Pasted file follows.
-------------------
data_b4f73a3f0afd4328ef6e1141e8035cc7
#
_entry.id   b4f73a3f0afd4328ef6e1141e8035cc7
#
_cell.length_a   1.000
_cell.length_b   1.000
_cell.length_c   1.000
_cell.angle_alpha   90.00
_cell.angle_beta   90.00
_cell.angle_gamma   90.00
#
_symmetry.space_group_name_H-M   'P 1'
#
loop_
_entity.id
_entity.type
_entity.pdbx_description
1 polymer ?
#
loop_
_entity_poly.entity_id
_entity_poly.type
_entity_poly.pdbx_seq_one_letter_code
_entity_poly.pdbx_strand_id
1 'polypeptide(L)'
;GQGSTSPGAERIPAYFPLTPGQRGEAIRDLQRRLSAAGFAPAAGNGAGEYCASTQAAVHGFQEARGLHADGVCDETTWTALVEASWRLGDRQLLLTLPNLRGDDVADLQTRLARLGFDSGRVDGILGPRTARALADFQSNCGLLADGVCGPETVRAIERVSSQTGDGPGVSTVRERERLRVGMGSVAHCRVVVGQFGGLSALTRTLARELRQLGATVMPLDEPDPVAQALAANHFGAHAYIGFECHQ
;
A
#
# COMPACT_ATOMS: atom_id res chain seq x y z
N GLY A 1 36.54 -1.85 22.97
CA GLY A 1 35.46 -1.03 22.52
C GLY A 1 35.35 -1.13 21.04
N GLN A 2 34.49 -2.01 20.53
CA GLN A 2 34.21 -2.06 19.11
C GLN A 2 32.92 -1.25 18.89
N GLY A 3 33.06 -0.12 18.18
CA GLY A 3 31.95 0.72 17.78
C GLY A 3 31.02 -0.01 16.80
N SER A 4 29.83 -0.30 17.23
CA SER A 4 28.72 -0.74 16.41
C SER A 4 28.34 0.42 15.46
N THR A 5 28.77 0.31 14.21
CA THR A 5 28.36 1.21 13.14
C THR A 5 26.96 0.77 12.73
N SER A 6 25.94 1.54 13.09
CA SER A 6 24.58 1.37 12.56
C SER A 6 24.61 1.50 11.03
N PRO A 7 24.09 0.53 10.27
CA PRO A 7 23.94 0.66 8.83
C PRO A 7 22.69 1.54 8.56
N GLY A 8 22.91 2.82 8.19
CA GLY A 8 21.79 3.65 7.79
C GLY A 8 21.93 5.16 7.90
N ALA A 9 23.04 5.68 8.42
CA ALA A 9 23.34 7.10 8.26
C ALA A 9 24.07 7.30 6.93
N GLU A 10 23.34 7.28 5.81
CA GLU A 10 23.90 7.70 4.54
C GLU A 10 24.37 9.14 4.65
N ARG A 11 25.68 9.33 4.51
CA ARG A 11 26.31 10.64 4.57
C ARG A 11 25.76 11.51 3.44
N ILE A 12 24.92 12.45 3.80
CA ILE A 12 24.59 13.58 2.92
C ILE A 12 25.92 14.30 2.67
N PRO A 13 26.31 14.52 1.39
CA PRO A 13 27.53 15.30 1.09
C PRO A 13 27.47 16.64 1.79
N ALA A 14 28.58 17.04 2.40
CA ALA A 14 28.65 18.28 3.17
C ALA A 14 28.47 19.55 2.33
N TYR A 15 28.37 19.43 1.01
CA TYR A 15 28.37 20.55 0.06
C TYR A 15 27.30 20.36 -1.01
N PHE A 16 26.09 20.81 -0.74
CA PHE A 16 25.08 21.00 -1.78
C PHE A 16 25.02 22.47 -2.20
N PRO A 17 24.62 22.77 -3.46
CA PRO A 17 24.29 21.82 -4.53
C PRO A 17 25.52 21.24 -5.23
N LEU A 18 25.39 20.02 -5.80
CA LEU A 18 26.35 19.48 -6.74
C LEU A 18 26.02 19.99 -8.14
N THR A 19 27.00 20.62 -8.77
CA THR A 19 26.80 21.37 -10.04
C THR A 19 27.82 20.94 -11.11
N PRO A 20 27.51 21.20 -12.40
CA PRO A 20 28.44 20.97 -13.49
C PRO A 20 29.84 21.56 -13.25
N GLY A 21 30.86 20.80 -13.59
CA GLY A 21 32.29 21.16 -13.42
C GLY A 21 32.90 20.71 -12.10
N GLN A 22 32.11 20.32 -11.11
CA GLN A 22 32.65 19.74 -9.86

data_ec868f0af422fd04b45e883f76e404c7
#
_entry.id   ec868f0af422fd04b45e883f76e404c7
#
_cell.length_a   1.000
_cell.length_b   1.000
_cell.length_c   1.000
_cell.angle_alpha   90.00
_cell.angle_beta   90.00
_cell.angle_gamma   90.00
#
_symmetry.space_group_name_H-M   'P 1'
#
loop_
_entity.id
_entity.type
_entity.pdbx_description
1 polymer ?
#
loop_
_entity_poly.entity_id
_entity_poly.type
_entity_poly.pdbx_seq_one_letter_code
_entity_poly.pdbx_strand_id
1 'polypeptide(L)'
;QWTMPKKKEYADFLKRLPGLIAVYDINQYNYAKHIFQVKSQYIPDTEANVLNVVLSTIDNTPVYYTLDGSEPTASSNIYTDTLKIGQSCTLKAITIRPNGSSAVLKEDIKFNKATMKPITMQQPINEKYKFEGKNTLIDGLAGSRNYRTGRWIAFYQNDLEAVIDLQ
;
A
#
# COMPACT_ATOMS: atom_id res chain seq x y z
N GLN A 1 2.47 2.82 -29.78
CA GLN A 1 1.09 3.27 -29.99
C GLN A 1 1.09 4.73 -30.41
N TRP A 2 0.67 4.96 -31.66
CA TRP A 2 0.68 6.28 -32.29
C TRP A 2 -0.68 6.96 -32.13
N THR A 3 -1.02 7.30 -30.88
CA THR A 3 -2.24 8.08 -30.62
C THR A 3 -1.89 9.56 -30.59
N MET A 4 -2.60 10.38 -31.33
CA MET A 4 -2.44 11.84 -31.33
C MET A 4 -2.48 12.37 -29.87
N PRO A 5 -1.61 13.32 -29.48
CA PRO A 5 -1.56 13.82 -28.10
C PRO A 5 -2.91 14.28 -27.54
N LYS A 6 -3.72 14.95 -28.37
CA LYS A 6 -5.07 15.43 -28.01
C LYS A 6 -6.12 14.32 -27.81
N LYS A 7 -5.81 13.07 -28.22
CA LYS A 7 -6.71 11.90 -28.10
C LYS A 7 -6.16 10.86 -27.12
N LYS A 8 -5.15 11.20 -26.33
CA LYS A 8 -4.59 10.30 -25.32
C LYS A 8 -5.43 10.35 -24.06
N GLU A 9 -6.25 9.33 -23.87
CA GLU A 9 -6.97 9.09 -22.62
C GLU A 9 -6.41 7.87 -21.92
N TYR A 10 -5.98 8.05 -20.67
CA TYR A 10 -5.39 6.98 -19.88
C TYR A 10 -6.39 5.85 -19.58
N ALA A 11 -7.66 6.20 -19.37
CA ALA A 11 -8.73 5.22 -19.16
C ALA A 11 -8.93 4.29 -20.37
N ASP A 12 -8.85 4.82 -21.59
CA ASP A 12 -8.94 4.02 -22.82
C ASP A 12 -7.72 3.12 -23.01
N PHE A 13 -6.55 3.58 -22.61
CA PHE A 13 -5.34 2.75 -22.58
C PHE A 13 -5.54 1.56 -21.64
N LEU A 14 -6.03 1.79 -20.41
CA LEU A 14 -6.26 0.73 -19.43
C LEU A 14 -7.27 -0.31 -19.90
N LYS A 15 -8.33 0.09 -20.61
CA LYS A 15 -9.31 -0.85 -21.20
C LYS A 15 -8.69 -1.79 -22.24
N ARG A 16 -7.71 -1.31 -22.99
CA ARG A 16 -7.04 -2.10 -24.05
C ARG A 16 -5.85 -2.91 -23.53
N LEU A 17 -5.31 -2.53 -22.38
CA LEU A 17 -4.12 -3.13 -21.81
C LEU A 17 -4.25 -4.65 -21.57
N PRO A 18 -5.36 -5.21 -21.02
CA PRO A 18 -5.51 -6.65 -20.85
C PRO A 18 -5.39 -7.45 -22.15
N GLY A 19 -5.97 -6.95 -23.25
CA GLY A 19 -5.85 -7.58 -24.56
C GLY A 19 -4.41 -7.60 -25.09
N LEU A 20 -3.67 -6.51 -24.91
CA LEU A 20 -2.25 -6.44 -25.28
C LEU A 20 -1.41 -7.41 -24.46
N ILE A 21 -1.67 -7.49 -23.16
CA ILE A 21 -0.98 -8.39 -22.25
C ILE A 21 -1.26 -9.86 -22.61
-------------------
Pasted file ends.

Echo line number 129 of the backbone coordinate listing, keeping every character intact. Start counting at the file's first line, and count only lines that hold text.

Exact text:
N TRP A 2 0.67 4.96 -31.66